If you have osteoporosis, make it a priority to prevent broken bones. Even if your doctor suggests medicine, there are plenty of things you can do on your own to avoid accidents and keep your bones strong. Some simple tweaks to the way you live can make a huge difference.
Exercise to Improve Balance and Strength
Many people with osteoporosis worry about the risks of exercise. After all, if you’re jogging on a treadmill or out hiking, aren’t you more likely to fall? What could better protect you from a broken bone than sitting in a comfy armchair all day?
The truth is, though, that exercising cuts your chance of falling. It keeps your reflexes sharp and your muscles strong, which helps with coordination and makes it less likely you’ll take a tumble. Exercise will improve your balance, too.
A fitness routine also has a direct impact on the strength of your bones. Bone is a living tissue. Like muscle, it weakens if you don’t exercise it. By staying fit, you can make your bones stronger and less likely to break during a fall.
Experts generally recommend a combination of weight-bearing exercise (like walking), resistance exercise (like lifting weights), and flexibility and balance exercises (like yoga or tai chi).
Talk to your doctor before you start to work out. High-impact exercise, like jogging or tennis, may not be safe for some people with osteoporosis, since the physical pounding could cause a fracture.
Get the Right Shoes
Consider more than fashion when you choose your shoes. The wrong sort of footwear can raise your chance of having a fall.
Look for low-heeled shoes that offer good support and have rubber soles rather than leather ones. While sneakers are fine, avoid ones with deep treads that can trip you up.
Also, it’s a good idea to wear shoes inside the house, too. You raise your chances of slipping when you walk around in socks and slippers.
When you’re outside, play it safe. Walk on the grass when it’s been raining or snowing, since you’re more likely to slip on concrete. Always put salt or kitty litter on icy patches around your home.
If you have trouble walking because of a medical condition, like arthritis, make sure to use the assistive device recommended by your doctor or physical therapist, such as a cane or walker.
Know How Medicines Might Affect You
Some medicines you take for other conditions besides osteoporosis might raise your chances of falling. For example, drugs that can cause dizziness or lack of coordination are:
- Sedatives or sleeping pills
- Blood pressure drugs
- Muscle relaxants
- Some medicines for heart conditions
Other drugs, like some corticosteroids, are linked with a higher risk of osteoporosis and fractures.
Don’t stop taking any medications without talking to your doctor. It’s possible that they can change your dosage or switch medicines so that you’re less likely to take a fall.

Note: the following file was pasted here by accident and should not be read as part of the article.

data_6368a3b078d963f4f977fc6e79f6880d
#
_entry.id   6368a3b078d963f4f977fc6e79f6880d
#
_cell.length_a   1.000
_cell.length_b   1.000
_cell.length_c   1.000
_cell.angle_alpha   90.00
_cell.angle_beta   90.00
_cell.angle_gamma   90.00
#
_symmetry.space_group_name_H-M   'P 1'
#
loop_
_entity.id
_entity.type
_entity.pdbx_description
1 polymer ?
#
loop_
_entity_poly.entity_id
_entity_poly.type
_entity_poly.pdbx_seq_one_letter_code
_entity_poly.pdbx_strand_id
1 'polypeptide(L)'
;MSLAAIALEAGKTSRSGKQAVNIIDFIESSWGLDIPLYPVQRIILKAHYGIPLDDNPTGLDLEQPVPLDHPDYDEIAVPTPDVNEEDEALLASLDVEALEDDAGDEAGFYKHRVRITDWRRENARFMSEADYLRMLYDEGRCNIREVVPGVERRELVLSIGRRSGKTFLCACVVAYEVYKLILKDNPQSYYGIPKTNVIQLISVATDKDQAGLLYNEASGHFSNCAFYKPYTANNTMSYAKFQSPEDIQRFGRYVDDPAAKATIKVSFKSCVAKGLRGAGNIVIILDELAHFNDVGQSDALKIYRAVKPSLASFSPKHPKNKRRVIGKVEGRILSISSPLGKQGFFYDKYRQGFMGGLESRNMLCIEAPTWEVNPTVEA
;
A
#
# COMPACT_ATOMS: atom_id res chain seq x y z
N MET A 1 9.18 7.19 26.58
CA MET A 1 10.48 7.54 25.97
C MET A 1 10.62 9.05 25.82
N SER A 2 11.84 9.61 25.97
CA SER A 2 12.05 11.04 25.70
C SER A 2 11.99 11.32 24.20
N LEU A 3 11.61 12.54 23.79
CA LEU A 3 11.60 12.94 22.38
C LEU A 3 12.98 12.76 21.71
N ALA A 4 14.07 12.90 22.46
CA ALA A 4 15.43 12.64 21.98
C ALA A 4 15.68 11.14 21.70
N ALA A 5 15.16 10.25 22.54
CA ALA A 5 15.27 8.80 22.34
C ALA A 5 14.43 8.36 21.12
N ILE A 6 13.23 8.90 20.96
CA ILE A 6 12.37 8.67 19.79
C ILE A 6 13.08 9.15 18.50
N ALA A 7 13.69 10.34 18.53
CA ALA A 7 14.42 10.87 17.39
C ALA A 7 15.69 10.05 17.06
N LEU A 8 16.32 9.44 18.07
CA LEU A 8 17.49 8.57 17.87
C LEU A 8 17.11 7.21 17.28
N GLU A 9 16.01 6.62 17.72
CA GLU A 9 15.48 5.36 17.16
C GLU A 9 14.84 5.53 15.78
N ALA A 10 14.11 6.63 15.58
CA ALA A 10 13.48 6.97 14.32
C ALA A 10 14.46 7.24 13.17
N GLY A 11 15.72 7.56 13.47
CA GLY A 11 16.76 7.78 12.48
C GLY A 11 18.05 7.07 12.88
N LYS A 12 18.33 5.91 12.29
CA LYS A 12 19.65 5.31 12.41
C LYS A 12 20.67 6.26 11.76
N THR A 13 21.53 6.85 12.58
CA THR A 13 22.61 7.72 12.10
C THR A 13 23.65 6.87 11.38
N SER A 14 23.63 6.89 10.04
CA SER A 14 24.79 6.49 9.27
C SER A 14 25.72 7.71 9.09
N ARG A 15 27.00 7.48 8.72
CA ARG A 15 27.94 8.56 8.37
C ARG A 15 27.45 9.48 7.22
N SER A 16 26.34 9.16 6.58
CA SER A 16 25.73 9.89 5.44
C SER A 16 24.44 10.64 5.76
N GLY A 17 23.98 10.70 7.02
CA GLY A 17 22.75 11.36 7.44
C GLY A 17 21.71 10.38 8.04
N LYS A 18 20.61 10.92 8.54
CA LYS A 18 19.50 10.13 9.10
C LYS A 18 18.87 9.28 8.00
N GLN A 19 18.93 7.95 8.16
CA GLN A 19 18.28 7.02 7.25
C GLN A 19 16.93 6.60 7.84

Keep Your Home Well-Lit
You can help prevent falls by making sure you’ve got the right lighting in your house. Follow these tips:
- Install overhead lights in all rooms, so you don’t have to stumble around in the dark to find the lamp.
- Use nightlights in your bedroom, bathroom, and any hallways that connect them.
- Make sure all stairways, both inside and outside, are well-lit.
- Keep a flashlight by your bed.
‘Fall-Proof’ Your Home
Since you probably spend most of your time in your home, a key part of fracture prevention is to make it safer. Some things that can help:
- Keep rooms free of clutter.
- Put carpet or plastic runners on polished floors.
- Get throw rugs, electric cords, and phone lines off the floor.
- Put handrails on all stairs.
- Install railings in the bathroom around the toilet and the shower.
- Put a rubber mat on the floor of your bath or shower.
Treat Health Conditions
Some long-term medical problems can affect your strength and raise the chances of a fall. For example, arthritis can make it hard to move around, and vision problems can make it more likely you’ll trip.
If you have any health conditions, ask your doctor if they might raise your risk of a fall. If they do, see if any treatments might help. Get regular checkups with your primary care doctor, eye doctor, and any other specialists you need.
Bone Fractures Aren’t Inevitable
Even with precautions, some types of bone fractures are tough to avoid. Just a mild bump can be enough to break a bone in people with severe osteoporosis. In some cases, something as simple as bending over or even coughing can also cause a fracture.
Even though some fractures can’t be prevented, you need to work on the fracture risks you can control. While bone breaks may be more likely as you get older, they aren’t inevitable.
Sure, some of these fracture prevention tips require a little effort and planning on your part. But are they worth it? You bet. A little preparation now can keep you injury-free.
Referenced on 22/05/2021
- Shreyasee Amin, MD, rheumatologist, assistant professor of medicine, Mayo Clinic, Rochester, MN.
- Fiechtner JJ, Postgraduate Medicine, September 2003; vol 114.
- National Institutes of Health: “Osteoporosis Overview."
- National Institutes of Health website: “Osteoporosis."
- John Schousboe, MD, consultant rheumatologist and director, Park Nicollet Clinic Osteoporosis Center, St. Louis Park, MN; fellow, American College of Rheumatology.